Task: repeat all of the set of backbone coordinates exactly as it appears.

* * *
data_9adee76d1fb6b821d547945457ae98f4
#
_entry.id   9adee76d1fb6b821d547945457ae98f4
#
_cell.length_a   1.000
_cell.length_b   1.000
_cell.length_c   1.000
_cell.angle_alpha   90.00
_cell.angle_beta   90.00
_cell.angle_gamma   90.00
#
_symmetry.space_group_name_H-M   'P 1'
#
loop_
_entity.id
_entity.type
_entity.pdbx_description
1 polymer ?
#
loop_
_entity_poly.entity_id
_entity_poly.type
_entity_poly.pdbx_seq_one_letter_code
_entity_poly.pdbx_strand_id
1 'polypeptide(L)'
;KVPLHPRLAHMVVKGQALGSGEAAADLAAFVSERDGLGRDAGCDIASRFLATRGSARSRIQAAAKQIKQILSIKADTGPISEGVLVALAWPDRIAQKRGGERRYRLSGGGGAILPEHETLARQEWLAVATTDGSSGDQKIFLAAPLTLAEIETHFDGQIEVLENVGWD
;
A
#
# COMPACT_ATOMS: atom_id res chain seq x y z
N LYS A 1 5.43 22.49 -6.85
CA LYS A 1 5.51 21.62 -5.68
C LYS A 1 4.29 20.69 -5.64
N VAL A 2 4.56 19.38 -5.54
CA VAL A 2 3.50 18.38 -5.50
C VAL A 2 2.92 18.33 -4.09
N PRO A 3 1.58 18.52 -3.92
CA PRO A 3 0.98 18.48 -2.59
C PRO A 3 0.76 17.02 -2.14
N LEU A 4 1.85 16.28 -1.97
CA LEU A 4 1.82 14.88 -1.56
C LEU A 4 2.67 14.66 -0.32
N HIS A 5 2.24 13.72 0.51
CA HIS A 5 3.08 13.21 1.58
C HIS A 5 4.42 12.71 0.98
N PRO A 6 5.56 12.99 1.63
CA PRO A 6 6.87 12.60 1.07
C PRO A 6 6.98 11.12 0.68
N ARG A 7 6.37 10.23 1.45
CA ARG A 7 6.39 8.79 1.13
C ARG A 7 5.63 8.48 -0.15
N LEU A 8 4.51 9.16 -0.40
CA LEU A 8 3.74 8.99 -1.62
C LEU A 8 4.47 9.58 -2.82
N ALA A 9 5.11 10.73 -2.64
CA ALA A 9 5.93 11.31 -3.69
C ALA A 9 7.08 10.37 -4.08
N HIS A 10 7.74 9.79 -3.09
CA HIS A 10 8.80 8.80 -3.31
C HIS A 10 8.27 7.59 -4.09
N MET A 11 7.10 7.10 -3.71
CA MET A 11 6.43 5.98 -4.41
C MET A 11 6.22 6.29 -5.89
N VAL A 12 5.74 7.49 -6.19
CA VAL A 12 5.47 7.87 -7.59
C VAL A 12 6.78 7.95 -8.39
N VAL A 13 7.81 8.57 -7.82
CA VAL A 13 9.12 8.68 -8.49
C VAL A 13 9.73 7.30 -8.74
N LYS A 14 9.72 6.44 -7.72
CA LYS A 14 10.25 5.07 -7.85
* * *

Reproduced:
data_9adee76d1fb6b821d547945457ae98f4
#
_entry.id   9adee76d1fb6b821d547945457ae98f4
#
_cell.length_a   1.000
_cell.length_b   1.000
_cell.length_c   1.000
_cell.angle_alpha   90.00
_cell.angle_beta   90.00
_cell.angle_gamma   90.00
#
_symmetry.space_group_name_H-M   'P 1'
#
loop_
_entity.id
_entity.type
_entity.pdbx_description
1 polymer ?
#
loop_
_entity_poly.entity_id
_entity_poly.type
_entity_poly.pdbx_seq_one_letter_code
_entity_poly.pdbx_strand_id
1 'polypeptide(L)'
;KVPLHPRLAHMVVKGQALGSGEAAADLAAFVSERDGLGRDAGCDIASRFLATRGSARSRIQAAAKQIKQILSIKADTGPISEGVLVALAWPDRIAQKRGGERRYRLSGGGGAILPEHETLARQEWLAVATTDGSSGDQKIFLAAPLTLAEIETHFDGQIEVLENVGWD
;
A
#
# COMPACT_ATOMS: atom_id res chain seq x y z
N LYS A 1 5.43 22.49 -6.85
CA LYS A 1 5.51 21.62 -5.68
C LYS A 1 4.29 20.69 -5.64
N VAL A 2 4.56 19.38 -5.54
CA VAL A 2 3.50 18.38 -5.50
C VAL A 2 2.92 18.33 -4.09
N PRO A 3 1.58 18.52 -3.92
CA PRO A 3 0.98 18.48 -2.59
C PRO A 3 0.76 17.02 -2.14
N LEU A 4 1.85 16.28 -1.97
CA LEU A 4 1.82 14.88 -1.56
C LEU A 4 2.67 14.66 -0.32
N HIS A 5 2.24 13.72 0.51
CA HIS A 5 3.08 13.21 1.58
C HIS A 5 4.42 12.71 0.98
N PRO A 6 5.56 12.99 1.63
CA PRO A 6 6.87 12.60 1.07
C PRO A 6 6.98 11.12 0.68
N ARG A 7 6.37 10.23 1.45
CA ARG A 7 6.39 8.79 1.13
C ARG A 7 5.63 8.48 -0.15
N LEU A 8 4.51 9.16 -0.40
CA LEU A 8 3.74 8.99 -1.62
C LEU A 8 4.47 9.58 -2.82
N ALA A 9 5.11 10.73 -2.64
CA ALA A 9 5.93 11.31 -3.69
C ALA A 9 7.08 10.37 -4.08
N HIS A 10 7.74 9.79 -3.09
CA HIS A 10 8.80 8.80 -3.31
C HIS A 10 8.27 7.59 -4.09
N MET A 11 7.10 7.10 -3.71
CA MET A 11 6.43 5.98 -4.41
C MET A 11 6.22 6.29 -5.89
N VAL A 12 5.74 7.49 -6.19
CA VAL A 12 5.47 7.87 -7.59
C VAL A 12 6.78 7.95 -8.39
N VAL A 13 7.81 8.57 -7.82
CA VAL A 13 9.12 8.68 -8.49
C VAL A 13 9.73 7.30 -8.74
N LYS A 14 9.72 6.44 -7.72
CA LYS A 14 10.25 5.07 -7.85